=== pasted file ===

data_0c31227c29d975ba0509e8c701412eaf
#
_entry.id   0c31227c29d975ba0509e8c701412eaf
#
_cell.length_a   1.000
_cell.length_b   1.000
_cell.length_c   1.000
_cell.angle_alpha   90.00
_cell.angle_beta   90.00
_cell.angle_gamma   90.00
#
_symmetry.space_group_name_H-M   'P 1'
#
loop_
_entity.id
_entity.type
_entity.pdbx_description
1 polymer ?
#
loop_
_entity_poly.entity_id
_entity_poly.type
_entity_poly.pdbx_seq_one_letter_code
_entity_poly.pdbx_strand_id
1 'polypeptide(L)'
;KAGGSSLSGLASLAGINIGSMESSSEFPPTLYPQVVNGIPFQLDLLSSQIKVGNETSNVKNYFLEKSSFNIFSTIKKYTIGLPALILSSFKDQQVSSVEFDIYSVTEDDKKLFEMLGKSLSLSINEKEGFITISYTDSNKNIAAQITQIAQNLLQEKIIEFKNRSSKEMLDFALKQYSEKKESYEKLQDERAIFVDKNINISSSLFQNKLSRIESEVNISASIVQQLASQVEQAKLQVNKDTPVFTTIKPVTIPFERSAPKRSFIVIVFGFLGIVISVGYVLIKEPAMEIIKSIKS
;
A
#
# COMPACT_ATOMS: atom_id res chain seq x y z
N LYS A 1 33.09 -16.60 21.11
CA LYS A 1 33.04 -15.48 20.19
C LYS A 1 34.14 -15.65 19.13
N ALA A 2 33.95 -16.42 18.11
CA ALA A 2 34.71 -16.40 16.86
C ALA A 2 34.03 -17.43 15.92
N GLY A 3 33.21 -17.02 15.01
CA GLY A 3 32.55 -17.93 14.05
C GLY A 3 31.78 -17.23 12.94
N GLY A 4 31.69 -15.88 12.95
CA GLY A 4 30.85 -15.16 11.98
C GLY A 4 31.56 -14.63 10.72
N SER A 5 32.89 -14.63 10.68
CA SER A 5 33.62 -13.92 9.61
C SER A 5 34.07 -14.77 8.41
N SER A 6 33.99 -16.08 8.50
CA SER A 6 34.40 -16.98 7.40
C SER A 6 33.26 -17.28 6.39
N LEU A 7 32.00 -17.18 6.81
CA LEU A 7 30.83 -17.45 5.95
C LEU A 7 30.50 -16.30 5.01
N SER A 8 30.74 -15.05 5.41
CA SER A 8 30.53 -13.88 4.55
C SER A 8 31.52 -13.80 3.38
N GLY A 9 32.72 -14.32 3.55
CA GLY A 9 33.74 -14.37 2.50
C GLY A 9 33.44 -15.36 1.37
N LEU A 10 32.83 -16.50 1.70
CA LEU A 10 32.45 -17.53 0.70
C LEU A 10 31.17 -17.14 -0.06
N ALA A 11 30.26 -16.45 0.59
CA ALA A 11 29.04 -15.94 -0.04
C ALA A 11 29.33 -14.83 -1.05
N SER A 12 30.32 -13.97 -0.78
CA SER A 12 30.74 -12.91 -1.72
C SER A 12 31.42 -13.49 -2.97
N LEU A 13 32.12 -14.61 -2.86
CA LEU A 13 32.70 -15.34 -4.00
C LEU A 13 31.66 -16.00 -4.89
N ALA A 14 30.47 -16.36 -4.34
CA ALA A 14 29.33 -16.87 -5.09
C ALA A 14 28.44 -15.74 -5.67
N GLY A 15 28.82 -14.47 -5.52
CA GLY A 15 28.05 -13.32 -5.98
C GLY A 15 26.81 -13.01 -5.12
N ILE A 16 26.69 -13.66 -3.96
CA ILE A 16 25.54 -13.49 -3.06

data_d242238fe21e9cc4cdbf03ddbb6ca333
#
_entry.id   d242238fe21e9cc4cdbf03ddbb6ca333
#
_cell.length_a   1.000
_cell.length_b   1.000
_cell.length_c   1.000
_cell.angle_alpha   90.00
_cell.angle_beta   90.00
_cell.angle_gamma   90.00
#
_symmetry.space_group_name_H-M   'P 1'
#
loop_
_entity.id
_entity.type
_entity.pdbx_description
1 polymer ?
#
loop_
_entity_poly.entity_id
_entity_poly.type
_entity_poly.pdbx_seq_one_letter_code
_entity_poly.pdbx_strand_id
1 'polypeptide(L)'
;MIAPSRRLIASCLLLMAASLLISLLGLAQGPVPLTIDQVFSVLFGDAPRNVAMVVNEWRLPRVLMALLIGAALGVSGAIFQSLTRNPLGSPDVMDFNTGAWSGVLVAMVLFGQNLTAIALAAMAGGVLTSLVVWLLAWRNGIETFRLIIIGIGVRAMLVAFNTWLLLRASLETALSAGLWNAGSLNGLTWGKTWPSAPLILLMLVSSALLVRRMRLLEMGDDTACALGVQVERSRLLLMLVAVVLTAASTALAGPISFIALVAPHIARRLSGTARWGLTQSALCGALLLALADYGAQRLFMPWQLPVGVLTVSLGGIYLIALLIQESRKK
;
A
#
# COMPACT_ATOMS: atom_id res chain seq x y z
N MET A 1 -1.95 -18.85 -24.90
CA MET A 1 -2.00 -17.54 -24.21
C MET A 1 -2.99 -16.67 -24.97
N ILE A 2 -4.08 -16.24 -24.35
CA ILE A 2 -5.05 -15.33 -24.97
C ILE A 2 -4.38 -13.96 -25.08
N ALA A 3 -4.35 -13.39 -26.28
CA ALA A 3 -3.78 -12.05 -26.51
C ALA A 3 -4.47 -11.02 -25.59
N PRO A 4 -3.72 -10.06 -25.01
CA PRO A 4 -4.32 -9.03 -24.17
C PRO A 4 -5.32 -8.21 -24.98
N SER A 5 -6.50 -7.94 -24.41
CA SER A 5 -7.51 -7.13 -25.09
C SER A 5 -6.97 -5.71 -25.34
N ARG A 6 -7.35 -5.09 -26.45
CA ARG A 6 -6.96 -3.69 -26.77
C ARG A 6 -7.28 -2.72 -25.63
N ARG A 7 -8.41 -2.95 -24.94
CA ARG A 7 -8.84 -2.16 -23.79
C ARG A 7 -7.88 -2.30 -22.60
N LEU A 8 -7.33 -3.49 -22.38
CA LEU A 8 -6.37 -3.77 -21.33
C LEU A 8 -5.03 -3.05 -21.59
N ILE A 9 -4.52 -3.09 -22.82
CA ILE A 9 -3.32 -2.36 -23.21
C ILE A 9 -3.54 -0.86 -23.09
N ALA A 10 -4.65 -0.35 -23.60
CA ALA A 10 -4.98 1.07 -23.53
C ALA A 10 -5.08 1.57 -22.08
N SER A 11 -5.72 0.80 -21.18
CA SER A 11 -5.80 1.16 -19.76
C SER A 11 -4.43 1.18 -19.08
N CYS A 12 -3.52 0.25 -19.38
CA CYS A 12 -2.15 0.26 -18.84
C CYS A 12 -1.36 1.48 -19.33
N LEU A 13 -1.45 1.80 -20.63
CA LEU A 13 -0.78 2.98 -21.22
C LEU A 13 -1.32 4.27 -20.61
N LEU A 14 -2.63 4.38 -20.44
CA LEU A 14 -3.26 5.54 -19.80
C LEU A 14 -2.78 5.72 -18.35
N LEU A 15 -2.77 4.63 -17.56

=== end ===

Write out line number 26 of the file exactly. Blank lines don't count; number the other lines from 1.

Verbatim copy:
;KAGGSSLSGLASLAGINIGSMESSSEFPPTLYPQVVNGIPFQLDLLSSQIKVGNETSNVKNYFLEKSSFNIFSTIKKYTIGLPALILSSFKDQQVSSVEFDIYSVTEDDKKLFEMLGKSLSLSINEKEGFITISYTDSNKNIAAQITQIAQNLLQEKIIEFKNRSSKEMLDFALKQYSEKKESYEKLQDERAIFVDKNINISSSLFQNKLSRIESEVNISASIVQQLASQVEQAKLQVNKDTPVFTTIKPVTIPFERSAPKRSFIVIVFGFLGIVISVGYVLIKEPAMEIIKSIKS